Leading English soccer club Manchester City has announced an inaugural partnership with cryptocurrency exchange OKX across both its men’s and women’s teams, as well as the club’s emerging esports ventures.

According to the club’s press release, the collaboration will focus on “exclusive experiences for OKX’s global customer base, in addition to an in-stadium presence across the Etihad Stadium and Academy Stadium.”

OKX, which rebranded from OKEx earlier this year, is the second-largest spot exchange in the industry, reportedly having reportedly over 20 million customers and facilitating over $4.3 billion in normalized trading volume over the past 24 hours. This total places it ahead of Coinbase, which is in third at approximately $3.3 billion, but a ways behind Binance’s dominance at the top of the table with over $16.2 billion.

OKX CEO Jay Hao noted that “Manchester City is a Club that represents the effect football has to make a positive difference in people’s lives, to bring people together around a shared love of the beautiful game.”

Related: Penalties and extra time: The scoreboard for soccer club crypto deals

Amid an ever-present rivalry and fierce jostle for bragging rights in the city of Manchester — especially in light of the upcoming derby match this Sunday — both clubs’ commercial sides are taking considerable strides in the digital asset space, respectively scoring lucrative deals with industry firms and racing to expand their influence in the Web3 sphere.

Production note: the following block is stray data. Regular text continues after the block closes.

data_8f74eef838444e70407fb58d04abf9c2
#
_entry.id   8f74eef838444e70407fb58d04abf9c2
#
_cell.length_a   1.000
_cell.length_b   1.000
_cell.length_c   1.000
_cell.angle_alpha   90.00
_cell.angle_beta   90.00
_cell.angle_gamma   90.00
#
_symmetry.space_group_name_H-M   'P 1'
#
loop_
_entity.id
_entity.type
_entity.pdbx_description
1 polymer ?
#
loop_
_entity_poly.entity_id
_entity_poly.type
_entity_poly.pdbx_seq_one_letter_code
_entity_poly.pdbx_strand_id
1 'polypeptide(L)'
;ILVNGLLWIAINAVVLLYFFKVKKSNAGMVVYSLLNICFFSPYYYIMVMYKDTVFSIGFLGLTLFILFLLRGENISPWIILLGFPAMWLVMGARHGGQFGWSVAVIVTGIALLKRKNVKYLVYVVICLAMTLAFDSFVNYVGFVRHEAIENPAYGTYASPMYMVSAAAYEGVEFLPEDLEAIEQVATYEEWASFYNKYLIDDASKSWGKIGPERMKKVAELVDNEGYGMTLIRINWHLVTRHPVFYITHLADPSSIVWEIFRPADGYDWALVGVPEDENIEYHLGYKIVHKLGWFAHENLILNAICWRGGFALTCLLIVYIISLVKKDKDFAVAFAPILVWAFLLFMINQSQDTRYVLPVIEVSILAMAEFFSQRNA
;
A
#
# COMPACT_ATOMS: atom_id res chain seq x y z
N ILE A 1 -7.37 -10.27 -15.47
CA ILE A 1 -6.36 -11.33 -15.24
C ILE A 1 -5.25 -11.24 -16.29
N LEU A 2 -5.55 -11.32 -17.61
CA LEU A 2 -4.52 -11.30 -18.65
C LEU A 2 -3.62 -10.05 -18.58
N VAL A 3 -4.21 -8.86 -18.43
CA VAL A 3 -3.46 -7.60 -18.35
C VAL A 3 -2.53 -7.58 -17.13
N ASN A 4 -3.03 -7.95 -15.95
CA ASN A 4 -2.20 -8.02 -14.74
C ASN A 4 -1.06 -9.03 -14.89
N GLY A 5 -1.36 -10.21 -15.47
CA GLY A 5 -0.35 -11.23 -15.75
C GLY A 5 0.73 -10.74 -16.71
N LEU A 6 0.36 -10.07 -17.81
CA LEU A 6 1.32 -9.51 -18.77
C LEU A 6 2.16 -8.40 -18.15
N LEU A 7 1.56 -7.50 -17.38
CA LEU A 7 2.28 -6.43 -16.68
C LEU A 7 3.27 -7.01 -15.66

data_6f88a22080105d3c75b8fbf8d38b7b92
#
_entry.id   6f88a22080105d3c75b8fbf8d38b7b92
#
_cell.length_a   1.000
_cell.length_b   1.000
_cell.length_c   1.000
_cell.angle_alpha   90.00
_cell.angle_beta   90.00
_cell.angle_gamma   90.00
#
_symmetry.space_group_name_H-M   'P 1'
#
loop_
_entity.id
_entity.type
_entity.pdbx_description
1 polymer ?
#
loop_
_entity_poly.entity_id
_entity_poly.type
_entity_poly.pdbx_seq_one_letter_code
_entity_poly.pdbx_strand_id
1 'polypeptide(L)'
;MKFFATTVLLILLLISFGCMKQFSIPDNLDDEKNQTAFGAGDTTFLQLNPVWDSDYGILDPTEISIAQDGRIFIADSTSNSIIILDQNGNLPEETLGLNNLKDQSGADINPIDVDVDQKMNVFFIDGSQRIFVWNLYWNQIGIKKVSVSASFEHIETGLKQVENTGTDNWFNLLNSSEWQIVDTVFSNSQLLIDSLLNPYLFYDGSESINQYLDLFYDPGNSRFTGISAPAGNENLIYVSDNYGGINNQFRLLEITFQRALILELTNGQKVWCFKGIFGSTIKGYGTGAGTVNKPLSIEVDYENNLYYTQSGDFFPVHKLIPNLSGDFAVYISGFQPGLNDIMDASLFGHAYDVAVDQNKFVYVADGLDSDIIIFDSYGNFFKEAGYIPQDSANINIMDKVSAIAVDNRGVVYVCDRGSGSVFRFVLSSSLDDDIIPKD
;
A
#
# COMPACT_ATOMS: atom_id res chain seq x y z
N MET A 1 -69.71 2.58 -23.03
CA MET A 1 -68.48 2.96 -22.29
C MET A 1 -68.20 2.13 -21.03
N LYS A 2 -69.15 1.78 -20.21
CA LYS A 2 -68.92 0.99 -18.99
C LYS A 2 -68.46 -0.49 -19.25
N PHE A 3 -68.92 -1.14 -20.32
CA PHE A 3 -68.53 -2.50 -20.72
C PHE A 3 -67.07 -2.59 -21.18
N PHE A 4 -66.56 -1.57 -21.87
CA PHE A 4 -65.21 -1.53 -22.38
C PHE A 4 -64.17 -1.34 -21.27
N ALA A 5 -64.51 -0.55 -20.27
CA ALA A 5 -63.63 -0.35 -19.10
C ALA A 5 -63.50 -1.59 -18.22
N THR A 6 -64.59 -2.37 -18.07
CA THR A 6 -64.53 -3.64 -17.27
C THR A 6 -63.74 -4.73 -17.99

Manchester United preceded its counterparts by teaming up with blockchain firm Tezos in early February to become its official training kit and technology partner, and it has plans to enter the metaverse and nonfungible token (NFT) collectible spaces.

In April 2021, Forbes published statistics ranking the world’s most valuable soccer clubs. While Spanish giants Barcelona and Real Madrid took the top spots, Manchester United came in fourth with a value of $4.2 billion and a 2020 revenue of $643 million. Meanwhile, Manchester City came in sixth place at $4 billion and $609 million.

Similarly, fellow Premier League club Arsenal, based in North London, attempted to enter the fan-token market only to be halted in their endeavors by the Advertising Standards Authority for breaching rules and, according to the regulatory body, “irresponsibly taking advantage of consumers’ inexperience and for failing to illustrate the risk of the investment.”